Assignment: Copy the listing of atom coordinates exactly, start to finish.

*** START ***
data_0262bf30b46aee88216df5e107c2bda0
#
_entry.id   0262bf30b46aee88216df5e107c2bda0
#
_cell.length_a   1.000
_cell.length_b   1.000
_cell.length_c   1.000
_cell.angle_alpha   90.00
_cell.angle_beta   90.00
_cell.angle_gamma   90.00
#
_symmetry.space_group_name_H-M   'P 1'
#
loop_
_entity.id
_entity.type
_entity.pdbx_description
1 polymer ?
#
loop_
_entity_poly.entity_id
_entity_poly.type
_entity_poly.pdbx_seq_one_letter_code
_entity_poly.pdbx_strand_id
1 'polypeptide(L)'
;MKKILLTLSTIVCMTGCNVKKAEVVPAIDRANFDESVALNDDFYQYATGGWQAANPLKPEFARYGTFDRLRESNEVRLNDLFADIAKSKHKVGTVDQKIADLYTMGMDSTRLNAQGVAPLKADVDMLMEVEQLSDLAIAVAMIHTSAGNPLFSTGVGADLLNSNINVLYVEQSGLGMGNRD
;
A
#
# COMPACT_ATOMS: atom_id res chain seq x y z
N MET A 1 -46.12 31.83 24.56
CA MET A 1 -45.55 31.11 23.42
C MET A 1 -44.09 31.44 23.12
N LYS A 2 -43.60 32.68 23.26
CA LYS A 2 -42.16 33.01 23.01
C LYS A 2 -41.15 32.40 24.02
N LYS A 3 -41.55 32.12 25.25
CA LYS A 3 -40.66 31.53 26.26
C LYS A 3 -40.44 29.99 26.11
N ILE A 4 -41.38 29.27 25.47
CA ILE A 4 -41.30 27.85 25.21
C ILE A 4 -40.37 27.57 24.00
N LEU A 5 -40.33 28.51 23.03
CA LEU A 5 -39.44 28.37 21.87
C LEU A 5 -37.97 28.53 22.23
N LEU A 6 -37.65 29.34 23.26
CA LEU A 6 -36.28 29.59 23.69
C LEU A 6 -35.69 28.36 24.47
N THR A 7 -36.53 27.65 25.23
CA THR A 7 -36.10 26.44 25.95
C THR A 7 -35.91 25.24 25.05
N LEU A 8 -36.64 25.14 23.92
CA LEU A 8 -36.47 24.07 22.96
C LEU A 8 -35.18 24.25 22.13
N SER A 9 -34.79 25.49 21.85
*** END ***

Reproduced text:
data_0262bf30b46aee88216df5e107c2bda0
#
_entry.id   0262bf30b46aee88216df5e107c2bda0
#
_cell.length_a   1.000
_cell.length_b   1.000
_cell.length_c   1.000
_cell.angle_alpha   90.00
_cell.angle_beta   90.00
_cell.angle_gamma   90.00
#
_symmetry.space_group_name_H-M   'P 1'
#
loop_
_entity.id
_entity.type
_entity.pdbx_description
1 polymer ?
#
loop_
_entity_poly.entity_id
_entity_poly.type
_entity_poly.pdbx_seq_one_letter_code
_entity_poly.pdbx_strand_id
1 'polypeptide(L)'
;MKKILLTLSTIVCMTGCNVKKAEVVPAIDRANFDESVALNDDFYQYATGGWQAANPLKPEFARYGTFDRLRESNEVRLNDLFADIAKSKHKVGTVDQKIADLYTMGMDSTRLNAQGVAPLKADVDMLMEVEQLSDLAIAVAMIHTSAGNPLFSTGVGADLLNSNINVLYVEQSGLGMGNRD
;
A
#
# COMPACT_ATOMS: atom_id res chain seq x y z
N MET A 1 -46.12 31.83 24.56
CA MET A 1 -45.55 31.11 23.42
C MET A 1 -44.09 31.44 23.12
N LYS A 2 -43.60 32.68 23.26
CA LYS A 2 -42.16 33.01 23.01
C LYS A 2 -41.15 32.40 24.02
N LYS A 3 -41.55 32.12 25.25
CA LYS A 3 -40.66 31.53 26.26
C LYS A 3 -40.44 29.99 26.11
N ILE A 4 -41.38 29.27 25.47
CA ILE A 4 -41.30 27.85 25.21
C ILE A 4 -40.37 27.57 24.00
N LEU A 5 -40.33 28.51 23.03
CA LEU A 5 -39.44 28.37 21.87
C LEU A 5 -37.97 28.53 22.23
N LEU A 6 -37.65 29.34 23.26
CA LEU A 6 -36.28 29.59 23.69
C LEU A 6 -35.69 28.36 24.47
N THR A 7 -36.53 27.65 25.23
CA THR A 7 -36.10 26.44 25.95
C THR A 7 -35.91 25.24 25.05
N LEU A 8 -36.64 25.14 23.92
CA LEU A 8 -36.47 24.07 22.96
C LEU A 8 -35.18 24.25 22.13
N SER A 9 -34.79 25.49 21.85